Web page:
Vous êtes sur la page 1sur 1

Career planning for future with best website for IAS Examination

The first aim of this article is to describe how, according to structuration theories, a centralized KM system can be replaced or supported by a distributed one, in which the fact of having multiple and specialized "local knowledge bodies" is viewed more as an opportunity to exploit than as a problem to solve. The second aim of this article is to present a specific approach to designing systems for managing knowledge distributed across different units, called distributed knowledge management whose principles and main concepts will be introduced best website for IAS examination and explained in the second part of this article. Even though current KM systems use different technologies, tools, and methodologies most projects eventually lead to the creation of large and homogeneous knowledge repositories, in which corporate knowledge is made explicit and is collected, represented, and organized according to a single, supposedly shared, vision. Such a vision is meant to represent a shared conceptualization of corporate knowledge, and thus to enable communication and knowledge sharing across the constellation of units composing the entire organization.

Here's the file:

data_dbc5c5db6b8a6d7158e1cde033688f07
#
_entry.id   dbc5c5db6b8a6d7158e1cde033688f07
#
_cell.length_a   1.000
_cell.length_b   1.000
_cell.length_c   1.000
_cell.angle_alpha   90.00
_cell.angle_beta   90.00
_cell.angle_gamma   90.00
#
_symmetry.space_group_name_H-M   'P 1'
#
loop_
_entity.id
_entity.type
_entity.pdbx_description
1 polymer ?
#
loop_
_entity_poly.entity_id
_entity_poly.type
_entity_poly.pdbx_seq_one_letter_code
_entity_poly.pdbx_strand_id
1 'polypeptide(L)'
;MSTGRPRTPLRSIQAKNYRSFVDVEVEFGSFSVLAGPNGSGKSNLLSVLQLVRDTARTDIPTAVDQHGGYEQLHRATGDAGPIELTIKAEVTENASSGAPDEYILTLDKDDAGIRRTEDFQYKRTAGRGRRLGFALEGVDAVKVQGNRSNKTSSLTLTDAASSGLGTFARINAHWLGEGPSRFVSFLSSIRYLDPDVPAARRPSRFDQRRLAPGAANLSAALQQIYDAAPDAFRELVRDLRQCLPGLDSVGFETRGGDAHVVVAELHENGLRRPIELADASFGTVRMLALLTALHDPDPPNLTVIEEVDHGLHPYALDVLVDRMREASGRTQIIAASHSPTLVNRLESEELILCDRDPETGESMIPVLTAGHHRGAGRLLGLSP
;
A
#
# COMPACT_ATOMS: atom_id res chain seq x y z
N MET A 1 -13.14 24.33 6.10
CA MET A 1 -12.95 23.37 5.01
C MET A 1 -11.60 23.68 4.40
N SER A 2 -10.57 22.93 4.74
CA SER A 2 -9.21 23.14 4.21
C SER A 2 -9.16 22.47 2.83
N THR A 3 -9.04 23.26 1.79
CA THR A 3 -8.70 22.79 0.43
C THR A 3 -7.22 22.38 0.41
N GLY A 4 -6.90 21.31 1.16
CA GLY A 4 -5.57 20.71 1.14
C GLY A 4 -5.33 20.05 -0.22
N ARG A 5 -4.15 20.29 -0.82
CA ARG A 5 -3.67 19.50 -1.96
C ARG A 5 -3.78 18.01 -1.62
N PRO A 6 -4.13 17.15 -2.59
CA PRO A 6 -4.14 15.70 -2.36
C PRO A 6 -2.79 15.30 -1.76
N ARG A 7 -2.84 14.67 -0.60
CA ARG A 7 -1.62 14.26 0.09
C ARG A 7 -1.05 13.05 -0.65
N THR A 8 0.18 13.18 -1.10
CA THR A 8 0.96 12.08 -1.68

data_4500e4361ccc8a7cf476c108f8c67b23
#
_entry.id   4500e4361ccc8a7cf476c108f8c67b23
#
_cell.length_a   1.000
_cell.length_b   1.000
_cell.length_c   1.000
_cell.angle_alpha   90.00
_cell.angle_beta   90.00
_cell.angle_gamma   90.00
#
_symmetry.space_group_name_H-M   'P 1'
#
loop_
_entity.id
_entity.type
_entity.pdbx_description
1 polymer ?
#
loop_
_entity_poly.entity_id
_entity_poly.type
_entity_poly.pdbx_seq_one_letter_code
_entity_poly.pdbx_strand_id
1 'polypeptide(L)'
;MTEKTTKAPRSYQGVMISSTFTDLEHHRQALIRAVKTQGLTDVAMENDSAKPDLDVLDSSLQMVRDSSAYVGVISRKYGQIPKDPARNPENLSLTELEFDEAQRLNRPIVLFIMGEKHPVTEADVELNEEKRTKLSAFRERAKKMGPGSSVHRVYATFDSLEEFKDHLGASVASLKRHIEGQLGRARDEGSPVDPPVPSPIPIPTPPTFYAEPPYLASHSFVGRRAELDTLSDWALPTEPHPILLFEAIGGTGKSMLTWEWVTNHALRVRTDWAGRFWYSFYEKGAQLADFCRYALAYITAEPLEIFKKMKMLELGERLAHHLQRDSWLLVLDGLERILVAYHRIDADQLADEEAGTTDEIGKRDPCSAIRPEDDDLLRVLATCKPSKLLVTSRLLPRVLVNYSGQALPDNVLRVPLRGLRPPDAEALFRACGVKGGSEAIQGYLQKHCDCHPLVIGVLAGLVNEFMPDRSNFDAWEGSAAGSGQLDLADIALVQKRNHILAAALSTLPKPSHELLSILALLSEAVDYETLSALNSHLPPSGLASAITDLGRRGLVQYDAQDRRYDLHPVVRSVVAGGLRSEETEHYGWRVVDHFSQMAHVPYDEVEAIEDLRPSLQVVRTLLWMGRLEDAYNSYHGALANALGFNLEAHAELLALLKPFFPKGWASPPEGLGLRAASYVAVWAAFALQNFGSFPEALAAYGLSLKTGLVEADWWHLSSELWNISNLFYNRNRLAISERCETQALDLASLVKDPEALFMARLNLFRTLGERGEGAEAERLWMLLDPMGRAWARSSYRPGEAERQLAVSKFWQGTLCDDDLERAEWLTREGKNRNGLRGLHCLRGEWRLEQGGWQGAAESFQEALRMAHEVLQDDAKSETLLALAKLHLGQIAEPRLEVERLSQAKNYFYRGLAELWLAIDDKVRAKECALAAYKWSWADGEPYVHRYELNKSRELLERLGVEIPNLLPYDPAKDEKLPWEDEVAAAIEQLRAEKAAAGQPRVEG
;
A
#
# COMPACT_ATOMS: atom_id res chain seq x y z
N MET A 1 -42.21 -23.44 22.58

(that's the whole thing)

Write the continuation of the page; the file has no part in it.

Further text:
All these activities are based on the common assumption that raw forms of knowledge, called implicit knowledge by Nonaka and Takeuchi, and tacit knowledge by Polany (1966), can be "cleaned up" from all contextual elements, and that the resulting "objective form" of knowledge can be explicitly represented in an abstract (independent from the original context) and general (applicable to any similar situation) form. This standard architecture of KM systems reflects a traditional view of management, in which managers try to centralize the control on the company processes by allocating and distributing resources and tasks to employees, and monitoring the proper execution of tasks and use of resources. This view of the managerial function leads to an approach to KM where processes of knowledge (resource) production and dissemination (tasks) must be centrally driven (allocated) and controlled (monitored). This condition is met only if knowledge is thought of as an object, which can therefore be kept separate from the people who produce it. Otherwise, as far as knowledge remains embedded within subjective dimensions, it becomes a resource that falls outside the boundaries of managerial control. The typical outcome of this kind of vision is the creation of best website for IAS an EKP, namely, an interface. Both aspects are based on social relations within and across communities in the firm, which can be analyzed using different methodologies such as social network analysis (SNA) or ethnography. On one hand, SNA and other quantitative methodologies provide a good and general perspective on the organization, and allow the researcher to perceive the real structure of the organizational model by considering the relations among people and groups. They do not allow one to identify the reason why some groups are strategic and others are not. On the other hand, ethnography and other qualitative methodologies are based on the participation of the observer within the firm. The observer tries to achieve a detailed understanding of the circumstances, the strategies, and the power of the few subjects being studied, but cannot determine the significance of what she or he observes without gathering broad statistical information.